• The church of All Saints is an ancient building of flint with stone dressings, chiefly in the Norman style, and consists of chancel, clerestoried nave, aisles, north and south porches and a western towel supported by immense buttresses and containing 5 bells: in the church are the tombs of several of the North family, including Sir Edward North M.P. for Cambridgeshire, 1st Baron North. ob. 31 Dec, 1564, and his son, Sir Roger North de Kirtling, knight banneret and 2nd Baron, ob. 3 Dec 1600; the tomb of the latter bears his recumbent effigy in armour with gold spurs, the head resting on a baron's helmet and a couchant lion at the feet, the whole being surmounted by a canopy supported on six carved pillars; a third tomb commemorates Dudley, 4th baron, K.B. ob. 1677; and there are memorials to others of the family, dated 1665-6; there is also an ancient brass: the church affords 372 sittings. The register dates from the year 1585. The living is a vicarage, net yearly value £359, with residence, in the gift of the Earl of Harrowby, and held since 1927 by the Rev. Samuel Verner Wylie, of Glasgow University." There is a Primitive Methodist chapel here. seating 80 persons. [Kelly's Directory - 1929]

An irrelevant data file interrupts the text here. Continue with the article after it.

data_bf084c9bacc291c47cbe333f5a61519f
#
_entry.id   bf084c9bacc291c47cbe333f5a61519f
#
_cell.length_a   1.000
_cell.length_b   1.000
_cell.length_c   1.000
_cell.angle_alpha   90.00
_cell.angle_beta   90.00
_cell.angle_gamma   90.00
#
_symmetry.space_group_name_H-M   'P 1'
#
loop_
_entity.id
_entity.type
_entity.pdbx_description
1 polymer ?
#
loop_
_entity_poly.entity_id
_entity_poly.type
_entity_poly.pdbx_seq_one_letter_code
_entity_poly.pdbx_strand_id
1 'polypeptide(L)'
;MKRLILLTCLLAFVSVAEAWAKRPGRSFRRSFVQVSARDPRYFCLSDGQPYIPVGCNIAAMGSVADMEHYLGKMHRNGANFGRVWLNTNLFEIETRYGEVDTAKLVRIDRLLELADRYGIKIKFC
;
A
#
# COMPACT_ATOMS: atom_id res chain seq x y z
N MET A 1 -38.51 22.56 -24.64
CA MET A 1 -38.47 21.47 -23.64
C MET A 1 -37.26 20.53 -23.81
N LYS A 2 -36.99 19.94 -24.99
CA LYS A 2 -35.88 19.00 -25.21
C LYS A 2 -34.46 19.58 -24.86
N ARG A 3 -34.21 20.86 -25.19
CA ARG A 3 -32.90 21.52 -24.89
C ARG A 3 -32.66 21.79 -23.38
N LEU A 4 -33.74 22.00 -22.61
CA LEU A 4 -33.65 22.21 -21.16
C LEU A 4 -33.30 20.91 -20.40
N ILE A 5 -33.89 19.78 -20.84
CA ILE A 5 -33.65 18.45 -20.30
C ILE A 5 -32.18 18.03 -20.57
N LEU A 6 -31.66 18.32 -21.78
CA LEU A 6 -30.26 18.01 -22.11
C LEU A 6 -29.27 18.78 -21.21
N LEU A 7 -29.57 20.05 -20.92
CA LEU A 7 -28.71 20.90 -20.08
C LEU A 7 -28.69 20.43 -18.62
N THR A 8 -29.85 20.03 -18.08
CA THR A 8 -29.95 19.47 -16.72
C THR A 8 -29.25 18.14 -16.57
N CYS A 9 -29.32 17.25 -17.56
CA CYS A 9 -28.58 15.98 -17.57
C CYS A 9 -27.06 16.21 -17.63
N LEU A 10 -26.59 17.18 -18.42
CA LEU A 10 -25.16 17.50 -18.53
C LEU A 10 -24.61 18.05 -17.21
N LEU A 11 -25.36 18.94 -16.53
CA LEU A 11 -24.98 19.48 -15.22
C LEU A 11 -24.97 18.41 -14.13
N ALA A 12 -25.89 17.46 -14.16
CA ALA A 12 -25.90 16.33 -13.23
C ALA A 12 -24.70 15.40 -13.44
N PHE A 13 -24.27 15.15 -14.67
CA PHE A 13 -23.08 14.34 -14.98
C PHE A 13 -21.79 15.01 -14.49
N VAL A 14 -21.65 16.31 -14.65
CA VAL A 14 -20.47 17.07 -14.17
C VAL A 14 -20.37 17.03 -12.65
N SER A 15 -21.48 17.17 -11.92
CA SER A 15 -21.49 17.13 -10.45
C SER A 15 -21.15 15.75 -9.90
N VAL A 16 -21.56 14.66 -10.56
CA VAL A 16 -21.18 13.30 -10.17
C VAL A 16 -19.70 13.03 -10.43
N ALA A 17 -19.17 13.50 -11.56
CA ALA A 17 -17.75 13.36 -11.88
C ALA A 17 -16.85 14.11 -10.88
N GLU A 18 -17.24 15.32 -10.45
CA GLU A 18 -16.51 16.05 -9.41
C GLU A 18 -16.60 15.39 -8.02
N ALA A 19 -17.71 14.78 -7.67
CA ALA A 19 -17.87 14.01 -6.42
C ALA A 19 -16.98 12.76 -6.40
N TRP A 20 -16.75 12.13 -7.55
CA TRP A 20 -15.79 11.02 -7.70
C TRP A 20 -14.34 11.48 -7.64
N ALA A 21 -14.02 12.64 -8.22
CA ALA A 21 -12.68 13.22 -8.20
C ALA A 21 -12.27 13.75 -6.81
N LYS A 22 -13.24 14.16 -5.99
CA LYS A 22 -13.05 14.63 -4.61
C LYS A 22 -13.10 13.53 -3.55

Church Records

  • Church of England
    • Kirtling, All Saints: Records of baptisms 1585-1953, marriages 1592-1837, burials 1593-1872, banns for 1754-1812 and 1824-1937 reside in the Cambridgeshire Archives.The Bishop's Transcripts for the years 1570-1641 and 1665-1836 can be found in the Suffolk Record Office, microfilm copies being available in the Cambridgeshire Archives for the years 1570-1641 and 1665-99. Indexes to transcripts exist in Huntingdon Record Office for marriages 1592-1753 and in Cambridgeshire Archives for baptisms and burials 1576-1851 and marriages 1576-1837.
    • The Kirtling Parish Records are available on microfiche from the Cambridgeshire Family History Society Publications list
  • Methodist

Description and Travel

You can see pictures of Kirtling which are provided by:

Gazetteers

Historical Geography

You can see the administrative areas in which Kirtling has been placed at times in the past. Select one to see a link to a map of that particular area.